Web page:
Flowing Among the Talus, Janaka Stagnaro
I threw another rock into the slow-moving waters. I watched as another group drifted our way. I sat down next to Yama and watched an orange and black beetle crawl up a blade of grass.

DISCIPLE: Does the beetle envy my life as a human? Do I envy the beetle and its freedom from responsibility? Would either of us trade places? No, I rather doubt it.

I let the beetle crawl onto my hand. Just then the group of rafters ran ashore just across from us, speaking loudly to each other in Portuguese.

I groaned.

YAMA: Would you trade places with someone else in a quieter place? Would you trade your life in for another condition, continuing the habit of trading one condition for another, and yet for another, until finally you obtain the perfect condition?

I shook my head.

YAMA: Do you love your life as it is?

I took a deep breath.

DISCIPLE: Yes. I love my life as it is.

YAMA: Good. Now sit back and enjoy your life exactly how it’s meant to be.

I watched in horror as the Brazilians pulled out a massive radio. They hit the switch and meringue music blasted forth.

I could have cried. I could have cussed. Instead, a blissful feeling came over me and I just laughed. It was perfect! I looked over to Yama who was tapping his foot.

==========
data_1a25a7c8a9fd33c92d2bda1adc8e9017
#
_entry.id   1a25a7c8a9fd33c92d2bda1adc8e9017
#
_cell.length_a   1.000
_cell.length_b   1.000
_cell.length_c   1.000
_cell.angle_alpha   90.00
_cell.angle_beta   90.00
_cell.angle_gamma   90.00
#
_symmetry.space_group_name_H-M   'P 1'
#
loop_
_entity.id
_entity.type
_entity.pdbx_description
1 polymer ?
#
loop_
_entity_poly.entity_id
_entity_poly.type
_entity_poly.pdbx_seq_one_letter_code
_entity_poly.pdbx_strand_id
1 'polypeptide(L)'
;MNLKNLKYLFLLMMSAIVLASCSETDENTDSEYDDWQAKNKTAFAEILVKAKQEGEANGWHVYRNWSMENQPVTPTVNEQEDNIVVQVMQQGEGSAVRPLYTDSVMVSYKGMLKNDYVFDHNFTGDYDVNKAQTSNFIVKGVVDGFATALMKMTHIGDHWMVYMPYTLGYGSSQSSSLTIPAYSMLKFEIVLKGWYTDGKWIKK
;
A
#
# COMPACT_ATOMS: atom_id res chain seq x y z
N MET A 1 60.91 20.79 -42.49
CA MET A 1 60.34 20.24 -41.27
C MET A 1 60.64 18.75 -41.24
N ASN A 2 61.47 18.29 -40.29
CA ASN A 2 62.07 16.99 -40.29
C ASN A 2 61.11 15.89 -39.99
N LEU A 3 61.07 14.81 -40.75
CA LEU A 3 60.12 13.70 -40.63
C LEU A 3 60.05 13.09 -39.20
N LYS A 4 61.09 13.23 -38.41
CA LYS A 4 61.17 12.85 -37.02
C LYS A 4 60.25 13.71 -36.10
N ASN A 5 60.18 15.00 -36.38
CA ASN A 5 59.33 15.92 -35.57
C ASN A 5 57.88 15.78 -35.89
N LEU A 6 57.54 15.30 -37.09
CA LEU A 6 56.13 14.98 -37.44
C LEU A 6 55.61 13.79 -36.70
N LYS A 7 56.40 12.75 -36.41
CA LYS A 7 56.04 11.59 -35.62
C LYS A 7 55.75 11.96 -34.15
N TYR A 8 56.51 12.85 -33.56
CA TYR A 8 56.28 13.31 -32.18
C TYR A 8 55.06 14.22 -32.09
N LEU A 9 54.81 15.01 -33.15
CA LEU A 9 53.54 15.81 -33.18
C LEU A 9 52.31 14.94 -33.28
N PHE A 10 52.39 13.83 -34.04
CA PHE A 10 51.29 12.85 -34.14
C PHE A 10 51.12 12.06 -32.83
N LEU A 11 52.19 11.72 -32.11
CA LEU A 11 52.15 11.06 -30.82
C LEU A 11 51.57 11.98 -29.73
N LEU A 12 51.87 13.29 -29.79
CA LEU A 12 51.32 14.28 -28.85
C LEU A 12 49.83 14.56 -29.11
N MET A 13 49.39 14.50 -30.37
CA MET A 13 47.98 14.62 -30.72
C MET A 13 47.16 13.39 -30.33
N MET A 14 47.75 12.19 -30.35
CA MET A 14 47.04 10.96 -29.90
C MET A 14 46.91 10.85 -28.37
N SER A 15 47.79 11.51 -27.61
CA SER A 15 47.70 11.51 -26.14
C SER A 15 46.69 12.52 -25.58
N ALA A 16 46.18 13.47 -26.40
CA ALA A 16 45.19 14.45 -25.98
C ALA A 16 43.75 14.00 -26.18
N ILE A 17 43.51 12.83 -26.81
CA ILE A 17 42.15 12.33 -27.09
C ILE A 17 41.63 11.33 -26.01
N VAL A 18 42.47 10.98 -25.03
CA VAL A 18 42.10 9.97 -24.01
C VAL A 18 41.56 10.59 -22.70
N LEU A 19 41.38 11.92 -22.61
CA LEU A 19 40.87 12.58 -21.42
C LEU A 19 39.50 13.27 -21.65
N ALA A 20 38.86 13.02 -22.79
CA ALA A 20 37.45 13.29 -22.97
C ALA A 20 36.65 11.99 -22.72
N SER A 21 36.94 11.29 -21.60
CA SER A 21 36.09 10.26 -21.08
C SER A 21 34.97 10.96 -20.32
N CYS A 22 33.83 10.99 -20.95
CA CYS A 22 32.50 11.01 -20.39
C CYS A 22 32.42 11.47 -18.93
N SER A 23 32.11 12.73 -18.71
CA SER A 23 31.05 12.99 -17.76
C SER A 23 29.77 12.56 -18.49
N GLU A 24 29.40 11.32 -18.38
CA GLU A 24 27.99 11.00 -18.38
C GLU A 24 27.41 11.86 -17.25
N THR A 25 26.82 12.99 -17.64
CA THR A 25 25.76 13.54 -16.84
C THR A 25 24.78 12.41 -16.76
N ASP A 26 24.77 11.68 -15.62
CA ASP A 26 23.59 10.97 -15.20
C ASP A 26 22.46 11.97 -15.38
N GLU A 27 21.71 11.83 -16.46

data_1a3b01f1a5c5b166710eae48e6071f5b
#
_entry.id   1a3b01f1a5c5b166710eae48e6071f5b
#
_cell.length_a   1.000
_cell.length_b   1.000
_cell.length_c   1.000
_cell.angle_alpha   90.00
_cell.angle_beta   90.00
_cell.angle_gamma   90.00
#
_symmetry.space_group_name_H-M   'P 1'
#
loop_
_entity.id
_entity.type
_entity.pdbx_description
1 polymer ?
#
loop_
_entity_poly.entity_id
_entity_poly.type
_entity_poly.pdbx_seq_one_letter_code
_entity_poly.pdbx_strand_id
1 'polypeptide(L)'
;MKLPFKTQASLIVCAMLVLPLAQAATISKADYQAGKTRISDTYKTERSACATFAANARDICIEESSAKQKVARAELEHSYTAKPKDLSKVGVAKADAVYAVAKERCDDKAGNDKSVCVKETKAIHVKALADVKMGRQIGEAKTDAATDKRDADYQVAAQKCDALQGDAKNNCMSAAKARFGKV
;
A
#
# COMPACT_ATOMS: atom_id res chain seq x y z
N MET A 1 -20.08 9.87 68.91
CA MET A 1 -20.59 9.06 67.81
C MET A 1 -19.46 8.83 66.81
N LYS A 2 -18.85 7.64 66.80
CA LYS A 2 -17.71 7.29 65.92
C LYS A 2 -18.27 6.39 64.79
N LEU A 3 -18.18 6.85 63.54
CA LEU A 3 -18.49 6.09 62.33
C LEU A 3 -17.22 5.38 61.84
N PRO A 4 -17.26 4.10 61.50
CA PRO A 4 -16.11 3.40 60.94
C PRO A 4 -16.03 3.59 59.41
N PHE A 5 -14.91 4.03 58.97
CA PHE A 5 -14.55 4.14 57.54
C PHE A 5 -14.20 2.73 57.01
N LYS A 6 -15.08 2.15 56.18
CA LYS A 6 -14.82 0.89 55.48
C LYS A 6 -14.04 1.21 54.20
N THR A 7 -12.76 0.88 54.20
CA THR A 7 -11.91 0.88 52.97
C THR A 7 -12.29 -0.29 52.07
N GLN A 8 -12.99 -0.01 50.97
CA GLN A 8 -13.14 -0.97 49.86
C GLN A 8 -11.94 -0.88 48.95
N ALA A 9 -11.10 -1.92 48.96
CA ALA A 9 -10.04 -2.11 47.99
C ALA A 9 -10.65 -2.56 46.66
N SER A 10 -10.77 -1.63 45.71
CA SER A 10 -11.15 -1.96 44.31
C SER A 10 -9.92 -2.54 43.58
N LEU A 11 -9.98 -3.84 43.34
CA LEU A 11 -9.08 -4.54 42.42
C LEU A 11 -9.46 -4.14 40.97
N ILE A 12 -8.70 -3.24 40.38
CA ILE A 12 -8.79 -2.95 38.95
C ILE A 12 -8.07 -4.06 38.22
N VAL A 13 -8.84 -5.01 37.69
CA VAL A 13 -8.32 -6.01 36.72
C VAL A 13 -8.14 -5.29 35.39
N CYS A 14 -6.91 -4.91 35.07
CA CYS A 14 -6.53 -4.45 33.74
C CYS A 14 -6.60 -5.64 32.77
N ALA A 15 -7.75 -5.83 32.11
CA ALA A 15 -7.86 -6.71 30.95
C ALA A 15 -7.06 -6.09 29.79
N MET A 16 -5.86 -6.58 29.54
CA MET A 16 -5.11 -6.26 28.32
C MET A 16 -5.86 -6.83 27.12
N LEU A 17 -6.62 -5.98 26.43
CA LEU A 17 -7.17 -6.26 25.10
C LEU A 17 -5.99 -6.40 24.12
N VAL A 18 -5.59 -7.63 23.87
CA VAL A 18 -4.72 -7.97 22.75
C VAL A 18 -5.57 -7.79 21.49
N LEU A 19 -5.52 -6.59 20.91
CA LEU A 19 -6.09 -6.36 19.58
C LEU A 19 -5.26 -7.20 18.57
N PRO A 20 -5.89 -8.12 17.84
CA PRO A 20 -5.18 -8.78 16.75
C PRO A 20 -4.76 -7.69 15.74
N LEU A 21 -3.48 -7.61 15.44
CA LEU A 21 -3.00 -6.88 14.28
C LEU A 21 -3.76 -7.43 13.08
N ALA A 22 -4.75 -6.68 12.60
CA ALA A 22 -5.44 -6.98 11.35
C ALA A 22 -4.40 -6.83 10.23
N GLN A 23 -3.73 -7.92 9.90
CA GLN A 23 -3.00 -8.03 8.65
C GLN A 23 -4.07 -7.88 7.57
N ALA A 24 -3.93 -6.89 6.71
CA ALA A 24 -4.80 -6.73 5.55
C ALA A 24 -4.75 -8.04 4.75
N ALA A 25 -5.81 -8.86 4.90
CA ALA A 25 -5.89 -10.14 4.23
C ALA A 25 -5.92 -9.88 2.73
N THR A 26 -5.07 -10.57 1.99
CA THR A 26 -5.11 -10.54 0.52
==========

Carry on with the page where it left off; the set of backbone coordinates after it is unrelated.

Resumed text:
DISCIPLE: Hell, shall we dance?

                                --The Teachings of Yama: A Conversation with DeathAddendum I

Friday, June 12, 2015

The Ten Commandments from a Non-Dualist Perspective, #9 (Thou Shall Not Falsely Accuse)

Upon a bench Yama and I sat quietly watching the coy swimming in the man-made pond. An ankh and a purple sphere overlooked the small waterfall trickling into the pool. We were sitting in a sanctuary dedicated to Isis, a temple to the Egyptian goddess stood behind us.

DISCIPLE: Yama, I find it ironic that we have come here to talk about the Commandments Moses was given after escaping Egypt.
Akhenaton. Janaka Stagnaro

YAMA: What applies to outside Egypt applies as well to inside. Sometimes it takes one to get out of civilization, to go into the wilderness, to come to right understanding.

DISCIPLE: True. However, what I was referring to specifically was the vehemence that Moses had had towards the goddess. After all, he did come down the mountain and soon ordered thousands of her worshippers slaughtered!

YAMA: I was indeed busy guiding away souls then. Yet be careful, nothing is ever as it seems to our senses. Great forces were present there, stirring up pools of energy that had become stagnant. Just as this pond here that we sit next to would quickly become covered with scum, choking the fish within eventually, if the waterfall ceased; so too does this happen to civilizations, religions, movements and individuals when new impulses are not allowed to stream in. When this stifling occurs it sometimes takes an unleashing of a dam that can appear very violent.